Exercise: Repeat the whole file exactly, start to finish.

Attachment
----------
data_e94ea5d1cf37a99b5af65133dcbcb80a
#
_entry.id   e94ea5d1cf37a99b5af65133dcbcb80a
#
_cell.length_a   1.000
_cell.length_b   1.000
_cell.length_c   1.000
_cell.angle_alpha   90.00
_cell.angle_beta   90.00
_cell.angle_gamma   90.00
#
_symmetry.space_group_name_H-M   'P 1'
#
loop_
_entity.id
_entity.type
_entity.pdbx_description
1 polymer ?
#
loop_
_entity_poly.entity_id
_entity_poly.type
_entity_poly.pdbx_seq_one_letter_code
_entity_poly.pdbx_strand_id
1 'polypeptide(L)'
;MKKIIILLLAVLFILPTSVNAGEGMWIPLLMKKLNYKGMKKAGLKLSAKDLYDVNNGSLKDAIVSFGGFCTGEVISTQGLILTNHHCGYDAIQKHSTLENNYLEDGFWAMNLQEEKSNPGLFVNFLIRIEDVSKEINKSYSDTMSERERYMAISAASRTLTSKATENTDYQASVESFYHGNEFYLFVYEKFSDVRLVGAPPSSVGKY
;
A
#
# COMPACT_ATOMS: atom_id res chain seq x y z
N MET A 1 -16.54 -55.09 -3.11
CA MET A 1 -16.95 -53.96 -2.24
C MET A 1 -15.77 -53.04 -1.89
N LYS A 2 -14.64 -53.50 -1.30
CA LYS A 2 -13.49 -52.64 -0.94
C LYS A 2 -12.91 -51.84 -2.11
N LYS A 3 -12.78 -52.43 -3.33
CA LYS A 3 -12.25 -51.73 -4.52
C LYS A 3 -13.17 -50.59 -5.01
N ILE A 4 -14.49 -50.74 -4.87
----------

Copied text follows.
data_e94ea5d1cf37a99b5af65133dcbcb80a
#
_entry.id   e94ea5d1cf37a99b5af65133dcbcb80a
#
_cell.length_a   1.000
_cell.length_b   1.000
_cell.length_c   1.000
_cell.angle_alpha   90.00
_cell.angle_beta   90.00
_cell.angle_gamma   90.00
#
_symmetry.space_group_name_H-M   'P 1'
#
loop_
_entity.id
_entity.type
_entity.pdbx_description
1 polymer ?
#
loop_
_entity_poly.entity_id
_entity_poly.type
_entity_poly.pdbx_seq_one_letter_code
_entity_poly.pdbx_strand_id
1 'polypeptide(L)'
;MKKIIILLLAVLFILPTSVNAGEGMWIPLLMKKLNYKGMKKAGLKLSAKDLYDVNNGSLKDAIVSFGGFCTGEVISTQGLILTNHHCGYDAIQKHSTLENNYLEDGFWAMNLQEEKSNPGLFVNFLIRIEDVSKEINKSYSDTMSERERYMAISAASRTLTSKATENTDYQASVESFYHGNEFYLFVYEKFSDVRLVGAPPSSVGKY
;
A
#
# COMPACT_ATOMS: atom_id res chain seq x y z
N MET A 1 -16.54 -55.09 -3.11
CA MET A 1 -16.95 -53.96 -2.24
C MET A 1 -15.77 -53.04 -1.89
N LYS A 2 -14.64 -53.50 -1.30
CA LYS A 2 -13.49 -52.64 -0.94
C LYS A 2 -12.91 -51.84 -2.11
N LYS A 3 -12.78 -52.43 -3.33
CA LYS A 3 -12.25 -51.73 -4.52
C LYS A 3 -13.17 -50.59 -5.01
N ILE A 4 -14.49 -50.74 -4.87